Source: The Chart Store: Weekly Chart Blog, December 29, 2006
This year may see a return to volatility and a contraction in the levels of derivative speculation, or the present condition of rising debt and decreasing volatility may contain its trend. At either rate, the time tested theme of reversion to the mean will surface, and when it does it won't be pretty. Caution is warranted.
TODAY'S MARKET - Economic Reports
MBA Mortgage Applications Survey
Mortgage demand fell for the second straight week, falling 8.4% last week with both purchase applications and refinance applications falling 8.4% and 9.6% respectively. The decrease in mortgage demand continues as mortgage rates rose for a second week. The contract rate on the 30-yr FRM increased 4 basis points to 6.22% with the 1-yr ARM also rising, up 7 basis points to 5.91%.
Oil & Gas Inventories
Crude oil inventories rose 0.7 million barrels last week, below expectations for a 1.1 million barrel build. Distillates rose 700,000 barrels while expectations were in the opposite direction, calling for an 800,000 barrel drawdown. Also surprising on the upside was a strong build in gasoline inventories that rose 4.0 million barrels against expectations for a 1.3 million barrel increase.
Source: Energy Information Agency (EIA)
Source: Energy Information Agency (EIA)
The markets opened up higher boosted by tech profit reports from Yahoo Inc. and Sun Microsystems Inc., with Yahoo�s 4th quarter profit beating Wall Street�s estimates and Sun Microsystems 1st quarter earnings beating Wall Street�s estimates. The boost from both stocks helped reverse the declining trend in the NASDAQ which has fallen from its high of 2508.93.
The Dow posted a gain of 87.97 points to close at 12621.77. The S&P 500 was up 12.14 points to close at 1440.13, and the NASDAQ put in the largest gain, rising 34.87 points to close at 2466.28. Investors sold Treasuries today with the 10-year note yield rising to 4.810%, rising 0.6 basis points. The dollar index was also up on the day, rising 0.31 points to close at 84.98. Advancing issues represented 66% and 65% for the NYSE and NASDAQ respectively, with up volume representing 73% and 82% of total volume on the NYSE and NASDAQ.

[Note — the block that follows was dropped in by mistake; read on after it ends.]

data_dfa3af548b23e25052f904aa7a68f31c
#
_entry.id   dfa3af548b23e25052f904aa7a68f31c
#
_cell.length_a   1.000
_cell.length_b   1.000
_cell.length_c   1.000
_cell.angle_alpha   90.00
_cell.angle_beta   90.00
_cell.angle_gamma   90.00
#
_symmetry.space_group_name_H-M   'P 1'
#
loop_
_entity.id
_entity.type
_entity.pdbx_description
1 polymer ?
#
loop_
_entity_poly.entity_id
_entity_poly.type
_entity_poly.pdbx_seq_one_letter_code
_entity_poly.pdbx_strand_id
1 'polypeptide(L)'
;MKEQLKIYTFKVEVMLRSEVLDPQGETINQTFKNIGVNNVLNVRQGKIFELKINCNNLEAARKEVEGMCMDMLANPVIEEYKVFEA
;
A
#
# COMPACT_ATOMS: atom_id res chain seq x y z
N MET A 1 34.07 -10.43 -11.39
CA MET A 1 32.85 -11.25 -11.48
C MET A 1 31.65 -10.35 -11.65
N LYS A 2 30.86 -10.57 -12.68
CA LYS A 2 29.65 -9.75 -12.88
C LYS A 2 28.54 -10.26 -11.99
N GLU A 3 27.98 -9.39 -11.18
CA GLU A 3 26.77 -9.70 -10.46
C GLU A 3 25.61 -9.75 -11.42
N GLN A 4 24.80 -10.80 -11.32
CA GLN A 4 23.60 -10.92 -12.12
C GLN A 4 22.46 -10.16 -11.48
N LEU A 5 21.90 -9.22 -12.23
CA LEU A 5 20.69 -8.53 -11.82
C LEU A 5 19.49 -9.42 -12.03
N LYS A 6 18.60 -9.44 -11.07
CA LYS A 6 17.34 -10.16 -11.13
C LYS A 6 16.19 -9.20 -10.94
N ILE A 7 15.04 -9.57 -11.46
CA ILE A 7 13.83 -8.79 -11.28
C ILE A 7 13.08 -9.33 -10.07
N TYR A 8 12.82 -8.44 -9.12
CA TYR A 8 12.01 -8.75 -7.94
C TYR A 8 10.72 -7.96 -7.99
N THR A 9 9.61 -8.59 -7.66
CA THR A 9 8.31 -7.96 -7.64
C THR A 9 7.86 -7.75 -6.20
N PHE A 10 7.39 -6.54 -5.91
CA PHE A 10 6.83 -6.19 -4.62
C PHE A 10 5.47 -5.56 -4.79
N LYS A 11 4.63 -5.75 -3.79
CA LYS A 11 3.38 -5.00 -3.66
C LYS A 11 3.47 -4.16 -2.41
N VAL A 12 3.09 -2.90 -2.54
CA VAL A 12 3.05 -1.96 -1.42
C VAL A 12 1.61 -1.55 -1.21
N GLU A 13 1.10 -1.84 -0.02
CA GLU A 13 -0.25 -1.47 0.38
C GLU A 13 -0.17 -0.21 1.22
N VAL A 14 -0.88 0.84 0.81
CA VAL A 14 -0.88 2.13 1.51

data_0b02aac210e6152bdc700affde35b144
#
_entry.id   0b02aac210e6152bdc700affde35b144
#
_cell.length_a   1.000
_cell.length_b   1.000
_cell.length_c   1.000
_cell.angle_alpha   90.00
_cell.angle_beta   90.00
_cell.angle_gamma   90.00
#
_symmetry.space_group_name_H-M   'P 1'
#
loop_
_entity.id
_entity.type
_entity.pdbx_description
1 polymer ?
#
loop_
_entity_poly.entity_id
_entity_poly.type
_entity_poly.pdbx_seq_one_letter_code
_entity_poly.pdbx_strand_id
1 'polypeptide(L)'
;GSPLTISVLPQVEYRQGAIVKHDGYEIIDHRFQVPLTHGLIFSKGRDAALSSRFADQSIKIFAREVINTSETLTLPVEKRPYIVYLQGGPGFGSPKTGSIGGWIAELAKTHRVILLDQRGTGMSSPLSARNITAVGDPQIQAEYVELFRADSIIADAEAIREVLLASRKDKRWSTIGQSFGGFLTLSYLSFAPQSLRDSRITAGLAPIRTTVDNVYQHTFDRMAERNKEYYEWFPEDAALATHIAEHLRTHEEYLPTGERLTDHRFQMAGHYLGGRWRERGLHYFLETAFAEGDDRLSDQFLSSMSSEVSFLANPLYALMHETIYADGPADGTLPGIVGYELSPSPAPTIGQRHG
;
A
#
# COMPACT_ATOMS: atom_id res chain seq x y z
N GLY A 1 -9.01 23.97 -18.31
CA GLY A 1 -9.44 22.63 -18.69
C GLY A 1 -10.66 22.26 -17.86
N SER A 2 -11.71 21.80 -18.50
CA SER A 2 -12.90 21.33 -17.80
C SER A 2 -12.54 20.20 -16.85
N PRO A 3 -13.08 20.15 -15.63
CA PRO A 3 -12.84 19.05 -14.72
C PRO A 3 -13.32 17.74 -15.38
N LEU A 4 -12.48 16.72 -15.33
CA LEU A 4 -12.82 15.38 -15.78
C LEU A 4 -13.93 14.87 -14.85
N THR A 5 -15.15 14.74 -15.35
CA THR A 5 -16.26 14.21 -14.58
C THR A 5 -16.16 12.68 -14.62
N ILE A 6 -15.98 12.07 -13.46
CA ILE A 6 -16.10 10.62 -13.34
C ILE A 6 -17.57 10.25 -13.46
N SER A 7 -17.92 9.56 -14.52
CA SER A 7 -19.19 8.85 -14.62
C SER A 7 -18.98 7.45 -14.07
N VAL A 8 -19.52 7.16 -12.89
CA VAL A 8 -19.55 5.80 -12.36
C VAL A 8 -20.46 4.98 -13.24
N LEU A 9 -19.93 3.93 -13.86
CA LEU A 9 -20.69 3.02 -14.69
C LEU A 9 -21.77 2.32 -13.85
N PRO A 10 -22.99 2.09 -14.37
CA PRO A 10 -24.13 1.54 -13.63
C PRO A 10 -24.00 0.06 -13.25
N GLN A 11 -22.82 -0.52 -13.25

Energy commodities were up despite the rise in distillate and gasoline inventories that came in higher than expected, with spot Henry Hub natural gas rising 2.78% on the day and up 34.36% for the year. Precious metals were mixed with gold rising $1.90/oz to $648.60/oz and silver falling $0.01/oz to close at $13.235/oz. Base metals were mostly up on the day with lead leading the pack up, rising 2.21%.
Overseas markets were predominantly up with Mexico's Bolsa and Korea's Kospi indices putting in the strongest showing, up 1.97% and 1.47% respectively. The weakest markets were China's Hang Seng and Japan's Nikkei indices, up 0.25% and 0.57% respectively.
The advancement in the markets today was broad based as all ten S&P sectors were up. The telecommunication sector put in the greatest performances today with help from a 4.27% advance by AT&T stemming from Cingular�s 4th quarter profit that more than tripled on the back of an industry record by adding 2.4 million net subscribers. The technology sector put in a strong showing on several positive technology company earnings reports, advancing 1.75%. The weakest sector of the day was the industrial sector which was weighed down by a 5.81% decline in Norfolk Southern Corp, rising only 0.08%.
© 2007 Chris Puplava